Nearly three! Where were these young people? Had he been asleep, and they come in? Sure enough, in the hall Alan’s hat and Sheila’s cloak—the dark-red one he had admired when she went forth—were lying on a chair. But of the other two—nothing! He crept upstairs. Their doors were open. They certainly took their time—these young lovers. And the same sore feeling which had attacked Felix when Nedda first told him of her love came on him badly in that small of the night when his vitality was lowest. All the hours she had spent clambering about him, or quietly resting on his knee with her head tucked in just where his arm and shoulder met, listening while he read or told her stories, and now and again turning those clear eyes of hers wide open to his face, to see if he meant it; the wilful little tugs of her hand when they two went exploring the customs of birds, or bees, or flowers; all her ’Daddy, I love yous!’ and her rushes to the front door, and long hugs when he came back from a travel; all those later crookings of her little finger in his, and the times he had sat when she did not know it, watching her, and thinking: ’That little creature, with all that’s before her, is my very own daughter to take care of, and share joy and sorrow with. . . .’ Each one of all these seemed to come now and tweak at him, as the songs of blackbirds tweak the heart of one who lies, unable to get out into the Spring. His lamp had burned itself quite out; the moon was fallen below the clump of pines, and away to the north-east something stirred in the stain and texture of the sky. Felix opened the window. What peace out there! The chill, scentless peace of night, waiting for dawn’s renewal of warmth and youth. Through that bay window facing north he could see on one side the town, still wan with the light of its lamps, on the other the country, whose dark bloom was graying fast. Suddenly a tiny bird twittered, and Felix saw his two truants coming slowly from the gate across the grass, his arm round her shoulders, hers round his waist. With their backs turned to him, they passed the corner of the house, across where the garden sloped away. There they stood above the wide country, their bodies outlined against a sky fast growing light, evidently waiting for the sun to rise. Silent they stood, while the birds, one by one, twittered out their first calls. And suddenly Felix saw the boy fling his hand up into the air. The Sun! Far away on the gray horizon was a flare of red!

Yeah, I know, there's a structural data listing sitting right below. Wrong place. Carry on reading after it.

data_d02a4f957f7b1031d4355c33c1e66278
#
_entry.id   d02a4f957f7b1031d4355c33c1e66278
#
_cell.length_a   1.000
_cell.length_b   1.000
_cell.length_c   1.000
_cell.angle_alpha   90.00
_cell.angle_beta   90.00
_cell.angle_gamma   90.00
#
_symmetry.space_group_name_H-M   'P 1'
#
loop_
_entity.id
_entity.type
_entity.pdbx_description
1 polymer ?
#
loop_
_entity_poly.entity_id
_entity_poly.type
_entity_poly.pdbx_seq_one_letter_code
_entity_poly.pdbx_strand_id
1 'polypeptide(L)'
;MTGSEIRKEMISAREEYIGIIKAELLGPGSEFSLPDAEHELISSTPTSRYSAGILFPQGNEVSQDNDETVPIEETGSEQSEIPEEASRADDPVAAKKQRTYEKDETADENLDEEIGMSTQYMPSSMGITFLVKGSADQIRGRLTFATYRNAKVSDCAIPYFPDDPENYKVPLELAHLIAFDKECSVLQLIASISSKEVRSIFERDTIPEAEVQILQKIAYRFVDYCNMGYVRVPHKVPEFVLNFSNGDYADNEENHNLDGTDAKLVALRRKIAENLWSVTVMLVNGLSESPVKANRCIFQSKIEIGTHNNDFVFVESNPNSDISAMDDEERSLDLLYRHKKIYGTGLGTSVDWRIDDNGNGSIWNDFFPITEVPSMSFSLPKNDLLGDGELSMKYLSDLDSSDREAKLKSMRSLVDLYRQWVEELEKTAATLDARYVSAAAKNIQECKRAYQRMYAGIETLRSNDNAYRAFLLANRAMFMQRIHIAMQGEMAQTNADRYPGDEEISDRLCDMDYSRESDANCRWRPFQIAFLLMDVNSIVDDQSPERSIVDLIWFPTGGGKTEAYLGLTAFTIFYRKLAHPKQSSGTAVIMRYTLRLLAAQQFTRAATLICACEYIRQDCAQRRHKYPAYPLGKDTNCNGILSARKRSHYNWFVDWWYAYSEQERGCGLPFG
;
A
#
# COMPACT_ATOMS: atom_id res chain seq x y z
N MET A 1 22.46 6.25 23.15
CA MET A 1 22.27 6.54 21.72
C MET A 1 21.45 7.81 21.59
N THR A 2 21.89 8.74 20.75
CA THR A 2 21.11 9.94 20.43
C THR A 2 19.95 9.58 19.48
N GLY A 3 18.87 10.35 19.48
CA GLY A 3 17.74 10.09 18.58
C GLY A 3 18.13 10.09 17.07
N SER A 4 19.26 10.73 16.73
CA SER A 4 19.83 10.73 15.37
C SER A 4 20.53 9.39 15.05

The anxieties of the Lady Mallorings of this life concerning the moral welfare of their humbler neighbors are inclined to march in front of events. The behavior in Tryst’s cottage was more correct than it would have been in nine out of ten middle or upper class demesnes under similar conditions. Between the big laborer and ‘that woman,’ who, since the epileptic fit, had again come into